Of course, Miami is not the United States, and since I came here I have never lived elsewhere. I sort of visit the American culture, but I am full of the Cubanness from both places: salsa over rock, rice with chicken over hamburgers. The first year was extremely difficult, I didn't speak a word of English and I had to work during the day and study at night, a challenge that I managed to overcome.
“The first fever a collector must overcome is that of possession” — AMBROISE VOLLARD. Recollections of a picture dealer.
I studied International Affairs at Florida International University (FIU), with a minor in Art History and I took some painting and sculpture courses.
I also took private painting classes and my professor took me to the studio of two painters I deeply love, Luis Marin and José Iraola. It was a great way of signing me up – Silvia states –, and the beginning of my love affair with art. At that time I was working in the field of medicine, interacting with many doctors, so I started to organize private cocktail parties to promote and help both painters sell their work. Then Marin suggested paying me a commission, I accepted, and from there on I became addicted to the constant challenge of finding an owner for the pieces. A friend of Silvia's expresses incomprehension to her detachment, and with a smile she points out that that is her greatest virtue, knowing how to let go of what she highly values and is part of her lifestyle.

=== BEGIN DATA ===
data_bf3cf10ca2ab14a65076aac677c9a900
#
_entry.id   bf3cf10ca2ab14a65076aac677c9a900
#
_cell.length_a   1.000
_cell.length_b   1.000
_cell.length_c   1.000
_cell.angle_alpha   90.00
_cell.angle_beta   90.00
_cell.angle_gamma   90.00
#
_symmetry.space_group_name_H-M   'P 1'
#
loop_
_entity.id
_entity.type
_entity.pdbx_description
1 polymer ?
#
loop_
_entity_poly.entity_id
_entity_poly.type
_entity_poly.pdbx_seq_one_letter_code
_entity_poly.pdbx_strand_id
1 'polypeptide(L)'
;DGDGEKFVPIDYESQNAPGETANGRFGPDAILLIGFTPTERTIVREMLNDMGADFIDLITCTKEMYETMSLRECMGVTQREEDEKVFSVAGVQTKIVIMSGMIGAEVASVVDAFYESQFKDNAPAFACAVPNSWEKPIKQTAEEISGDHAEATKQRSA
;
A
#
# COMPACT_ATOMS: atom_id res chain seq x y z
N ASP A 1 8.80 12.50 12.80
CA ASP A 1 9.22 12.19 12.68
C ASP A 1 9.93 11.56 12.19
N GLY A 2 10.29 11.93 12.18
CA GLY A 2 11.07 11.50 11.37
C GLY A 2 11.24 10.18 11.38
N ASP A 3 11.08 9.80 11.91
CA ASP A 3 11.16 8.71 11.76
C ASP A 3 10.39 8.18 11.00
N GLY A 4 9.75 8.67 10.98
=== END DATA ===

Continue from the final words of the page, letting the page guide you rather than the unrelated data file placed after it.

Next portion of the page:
On occasions I attended social gatherings in her cozy home. She also sold one or two of my works and even invited me to give a lecture about Cuban art from the 80s in her backyard in Coral Gables. While contemplating her walls covered with works you find, most of all, artists that emigrated in that period and
In the 90s I opened my own gallery… and since 2002 I work as an independent dealer. I had the privilege of meeting masters like Jose María Mijares, Cundo Bermúdez and Rafael Soriano…
continued to create here. She avoids mentioning names not to forget anybody, but throughout her career she has often sold the work of Bedia, Aguilera, Lorca, Carlos González, Pepe Franco, etc. For Silvia it was the first decade away from her homeland, an unresolved matter, a cycle she intends to resume because
– as she puts it –, “…it's a generational matter”.